Trade is also a big problem. Rich countries have stayed away from using WTO as a vehicle for their international trade deals and have opted for bilateral free trade agreements where they can better use their muscle to extricate more favorable conditions. The negative human rights consequences of most of these FTAs are nothing short of appalling. The rich in the poor countries may benefit, but not poor people. The new framework cannot possibly ignore this fact at the risk of coming up with a ‘robbing Peter to pay (rich) Paul’  agenda of development. [Not coincidentally, this also applies to poor countries servicing their odious foreign debt].  
 
20. How can accountability mechanisms be strengthened? What kind of monitoring process should be established? How can transparency and more inclusive global governance be used to facilitate achievement of the development agenda?

The answer is: Through civil society organizations specifically funded to act as watch dogs.
The monitoring should be based on annual benchmarks so as to check if on processes set in motion to assure the progressive realization of human rights are on course. (This presupposes each country prepares a long-term progressive realization plan of action with a, say, ten years horizon. The new framework must explicit this).
If a more inclusive global governance is to be understood as participatory governance, then the issues pertaining to governance transparency are included in the watch dog function.
What this question does not touch-upon is the issue of providing accessible redress mechanisms. The obligation of States is to take steps to prevent, investigate, punish and redress any abuse through effective policies, legislation, regulations and adjudication. States must ensure that those affected by business-related abuses or other human rights abuses have access to a prompt, accessible and effective remedy including, where necessary, recourse to judicial redress and non-judicial accountability and grievance mechanisms. The new framework must address this issue.
It is well known that CSOs are active in many countries in preparing shadow reports for the UN Human Rights Council. The framework must explicitly encourage CSOs to participate. Once the Council engages in the universal periodic review of the human rights issues of each country it issues recommendations which, unfortunately, are not binding. Mentioning this fact, may help the new framework creating greater consciousness about this shortcoming which could result in some corrective action on this in the future.
 
21. How can a new framework tackle the challenge of coherence among the organizations, processes, and mechanisms that address issues that are global in scope?
[I saw the concept of ‘poverty of ambition’ being used in these post 2015 discussions; I think it fits nicely here].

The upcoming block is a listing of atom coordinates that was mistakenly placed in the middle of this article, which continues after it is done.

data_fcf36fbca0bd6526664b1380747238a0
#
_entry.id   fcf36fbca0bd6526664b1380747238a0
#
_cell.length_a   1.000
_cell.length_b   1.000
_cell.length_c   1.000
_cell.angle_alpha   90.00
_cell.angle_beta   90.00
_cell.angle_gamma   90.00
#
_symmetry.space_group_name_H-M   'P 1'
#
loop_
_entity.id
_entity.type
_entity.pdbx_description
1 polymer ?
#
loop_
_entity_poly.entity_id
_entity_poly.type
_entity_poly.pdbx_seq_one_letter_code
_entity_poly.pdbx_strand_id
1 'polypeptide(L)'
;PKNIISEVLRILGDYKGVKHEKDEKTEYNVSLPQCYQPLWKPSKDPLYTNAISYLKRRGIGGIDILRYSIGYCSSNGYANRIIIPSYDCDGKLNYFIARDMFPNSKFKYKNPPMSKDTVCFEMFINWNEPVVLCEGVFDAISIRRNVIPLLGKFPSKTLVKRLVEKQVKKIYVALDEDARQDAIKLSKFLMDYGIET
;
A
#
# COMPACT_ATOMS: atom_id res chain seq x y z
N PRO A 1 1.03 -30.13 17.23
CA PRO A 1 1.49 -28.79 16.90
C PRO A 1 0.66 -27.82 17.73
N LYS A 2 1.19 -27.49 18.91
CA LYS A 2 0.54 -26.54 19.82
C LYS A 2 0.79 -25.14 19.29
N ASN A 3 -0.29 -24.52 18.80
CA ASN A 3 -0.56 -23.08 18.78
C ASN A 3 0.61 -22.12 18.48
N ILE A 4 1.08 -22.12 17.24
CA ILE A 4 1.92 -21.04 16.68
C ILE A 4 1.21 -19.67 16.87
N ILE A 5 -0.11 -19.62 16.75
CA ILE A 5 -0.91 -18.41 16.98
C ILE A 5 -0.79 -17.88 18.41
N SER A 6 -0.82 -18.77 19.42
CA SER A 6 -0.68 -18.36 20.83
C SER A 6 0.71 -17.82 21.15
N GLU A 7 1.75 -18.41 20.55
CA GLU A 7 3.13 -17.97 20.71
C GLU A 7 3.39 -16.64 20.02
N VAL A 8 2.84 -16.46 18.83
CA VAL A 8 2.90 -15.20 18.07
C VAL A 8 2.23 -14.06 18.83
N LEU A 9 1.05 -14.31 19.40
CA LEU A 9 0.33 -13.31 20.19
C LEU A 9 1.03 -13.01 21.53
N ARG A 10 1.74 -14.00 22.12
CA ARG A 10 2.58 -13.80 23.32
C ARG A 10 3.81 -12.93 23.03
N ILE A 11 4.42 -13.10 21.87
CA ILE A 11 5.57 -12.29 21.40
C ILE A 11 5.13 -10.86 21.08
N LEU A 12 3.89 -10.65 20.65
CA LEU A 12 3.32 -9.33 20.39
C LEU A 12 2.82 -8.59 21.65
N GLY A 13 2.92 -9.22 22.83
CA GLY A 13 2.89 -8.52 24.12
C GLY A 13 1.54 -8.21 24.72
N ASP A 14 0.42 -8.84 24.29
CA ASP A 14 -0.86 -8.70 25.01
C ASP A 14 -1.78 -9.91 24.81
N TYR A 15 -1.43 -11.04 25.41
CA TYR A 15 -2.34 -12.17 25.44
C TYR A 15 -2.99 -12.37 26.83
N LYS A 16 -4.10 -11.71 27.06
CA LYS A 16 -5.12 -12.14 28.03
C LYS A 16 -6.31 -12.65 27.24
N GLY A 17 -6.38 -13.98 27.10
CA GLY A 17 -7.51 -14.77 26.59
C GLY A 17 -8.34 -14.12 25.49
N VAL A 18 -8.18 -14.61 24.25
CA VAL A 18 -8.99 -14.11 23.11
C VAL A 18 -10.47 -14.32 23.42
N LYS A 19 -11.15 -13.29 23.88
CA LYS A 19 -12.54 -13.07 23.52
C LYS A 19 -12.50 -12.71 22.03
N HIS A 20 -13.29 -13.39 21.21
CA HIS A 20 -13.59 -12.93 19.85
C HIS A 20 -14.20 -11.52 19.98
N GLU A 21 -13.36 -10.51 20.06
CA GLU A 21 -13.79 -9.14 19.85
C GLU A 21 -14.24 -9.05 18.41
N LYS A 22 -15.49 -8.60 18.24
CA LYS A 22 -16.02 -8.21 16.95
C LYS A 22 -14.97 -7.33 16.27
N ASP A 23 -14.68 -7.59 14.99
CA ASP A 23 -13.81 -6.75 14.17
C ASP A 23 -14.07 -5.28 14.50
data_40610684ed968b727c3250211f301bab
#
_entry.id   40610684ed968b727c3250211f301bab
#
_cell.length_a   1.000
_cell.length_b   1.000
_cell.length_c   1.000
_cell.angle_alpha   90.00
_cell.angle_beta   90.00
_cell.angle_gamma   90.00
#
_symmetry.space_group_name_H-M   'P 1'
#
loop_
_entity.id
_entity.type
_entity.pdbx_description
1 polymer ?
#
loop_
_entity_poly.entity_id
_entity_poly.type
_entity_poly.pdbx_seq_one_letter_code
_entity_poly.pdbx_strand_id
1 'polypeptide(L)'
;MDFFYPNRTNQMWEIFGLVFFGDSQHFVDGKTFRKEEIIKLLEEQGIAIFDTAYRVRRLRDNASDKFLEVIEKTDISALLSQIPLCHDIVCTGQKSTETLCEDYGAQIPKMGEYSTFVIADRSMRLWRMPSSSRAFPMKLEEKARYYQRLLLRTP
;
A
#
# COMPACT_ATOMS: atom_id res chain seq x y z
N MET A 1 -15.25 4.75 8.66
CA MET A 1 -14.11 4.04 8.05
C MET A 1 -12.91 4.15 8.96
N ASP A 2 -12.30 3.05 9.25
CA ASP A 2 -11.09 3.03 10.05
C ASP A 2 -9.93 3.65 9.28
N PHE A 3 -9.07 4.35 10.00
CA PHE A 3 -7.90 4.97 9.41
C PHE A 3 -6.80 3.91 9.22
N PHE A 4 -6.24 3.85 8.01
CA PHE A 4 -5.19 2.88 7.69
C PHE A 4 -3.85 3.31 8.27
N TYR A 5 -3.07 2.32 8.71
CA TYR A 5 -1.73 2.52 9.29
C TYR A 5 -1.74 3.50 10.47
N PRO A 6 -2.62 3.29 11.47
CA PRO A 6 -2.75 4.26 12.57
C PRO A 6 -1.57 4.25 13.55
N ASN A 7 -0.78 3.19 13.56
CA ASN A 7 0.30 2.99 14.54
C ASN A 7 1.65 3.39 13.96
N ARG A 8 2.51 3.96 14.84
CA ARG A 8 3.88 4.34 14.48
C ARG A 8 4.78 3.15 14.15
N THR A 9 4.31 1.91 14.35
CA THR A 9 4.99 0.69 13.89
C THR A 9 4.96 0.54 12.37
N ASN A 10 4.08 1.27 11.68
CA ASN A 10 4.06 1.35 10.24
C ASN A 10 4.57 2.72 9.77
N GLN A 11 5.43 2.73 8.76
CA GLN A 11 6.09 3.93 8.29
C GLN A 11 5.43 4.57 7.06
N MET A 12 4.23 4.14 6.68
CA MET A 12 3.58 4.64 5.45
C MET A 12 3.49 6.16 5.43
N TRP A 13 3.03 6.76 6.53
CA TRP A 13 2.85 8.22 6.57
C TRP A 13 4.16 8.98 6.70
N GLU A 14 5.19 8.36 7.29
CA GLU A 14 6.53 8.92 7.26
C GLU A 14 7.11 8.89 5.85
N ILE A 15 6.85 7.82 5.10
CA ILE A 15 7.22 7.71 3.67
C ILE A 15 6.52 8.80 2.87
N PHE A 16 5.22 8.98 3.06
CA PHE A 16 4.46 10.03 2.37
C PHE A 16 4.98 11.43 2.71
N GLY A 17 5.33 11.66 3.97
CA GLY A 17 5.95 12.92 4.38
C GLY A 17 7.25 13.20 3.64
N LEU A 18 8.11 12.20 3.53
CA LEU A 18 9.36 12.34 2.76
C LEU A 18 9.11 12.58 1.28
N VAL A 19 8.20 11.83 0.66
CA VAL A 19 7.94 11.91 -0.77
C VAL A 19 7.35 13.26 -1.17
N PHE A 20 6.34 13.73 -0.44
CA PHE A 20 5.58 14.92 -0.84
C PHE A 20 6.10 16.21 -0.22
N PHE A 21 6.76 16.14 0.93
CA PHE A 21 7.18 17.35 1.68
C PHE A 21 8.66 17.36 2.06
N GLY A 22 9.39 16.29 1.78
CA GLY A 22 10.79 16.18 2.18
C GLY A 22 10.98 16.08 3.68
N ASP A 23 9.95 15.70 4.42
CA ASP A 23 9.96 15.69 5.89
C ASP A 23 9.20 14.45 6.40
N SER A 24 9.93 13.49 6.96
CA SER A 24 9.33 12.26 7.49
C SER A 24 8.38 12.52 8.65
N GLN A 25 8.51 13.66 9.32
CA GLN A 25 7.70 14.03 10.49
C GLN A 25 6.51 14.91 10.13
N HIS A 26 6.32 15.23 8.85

Since Paris has, for all practical purposes failed, I think the in-country coordination of donors and local organizations should be made mandatory for multilateral and bilateral agencies and for non-governmental donors both on general aid and aid by sector. Central in the coordination process will be addressing the global issues that the new framework will suggest be prioritized worldwide with the specific mandate to adopt/adapt them to the local realities and priorities. Coordination meetings are to be chaired by two government representatives ideally from the ministries of planning and finance and must have a representative participation of CSOs. More human and financial resources have to be specifically allocated by donors for such a coordination function.
Underlying the actual willingness and commitment of all involved agencies to work in a coherent manner will, in many cases, call for a profound exercise of revisioning and remissioning of what they do based on an honest question: Are we part of the problem or of the solution? The new framework can no longer condone silo mentality, vertical programs, each donor for himself in development work. Service delivery work is not enough; technical capacity building work is not enough; advocacy work is barely enough. Remissioning is about these institutions funding and engaging in empowerment an social mobilization work in the countries they work in.
Globally, it would be highly desirable that the new framework proposes ways to be worked out for the United Nations Committee on Economic, Social and Cultural Rights also to be involved in coherence, in processes and in mechanisms issues.
Furthermore, it seems indispensable that in the post-2015 period the UN special rapporteurs be allocated adequate budgets to allow them to have proper small staffing and more travel funds to do their (excellent) work.
 
22. How can we judge the affordability and feasibility of proposed goals, given current constraints?
Affordability is strictly a country by country matter. Being a cautious optimist, I think the current constraints will be overcome. Therefore, to be prominently kept in mind are the provisions of the extraterritorial obligations of rich countries. This means that countries showing well justified shortcomings to embark in the progressive realization of human rights will go to donor agencies for help. Given that the progressive realization is based on yearly progress marked by benchmarks --and countries will have ad-hoc plans-- donors will be able to commit resources long-term, in tranches, based on the budgeted official progressive realization plan of each country. Coupling this with CSOs participation on accountability issues gives us some hope for (cautious) optimism on feasibility.
Affordability/feasibility issues can be and have been addressed successfully in several instances through participatory budgeting initiatives. These ought to have an important place in the post-2015 recommendations.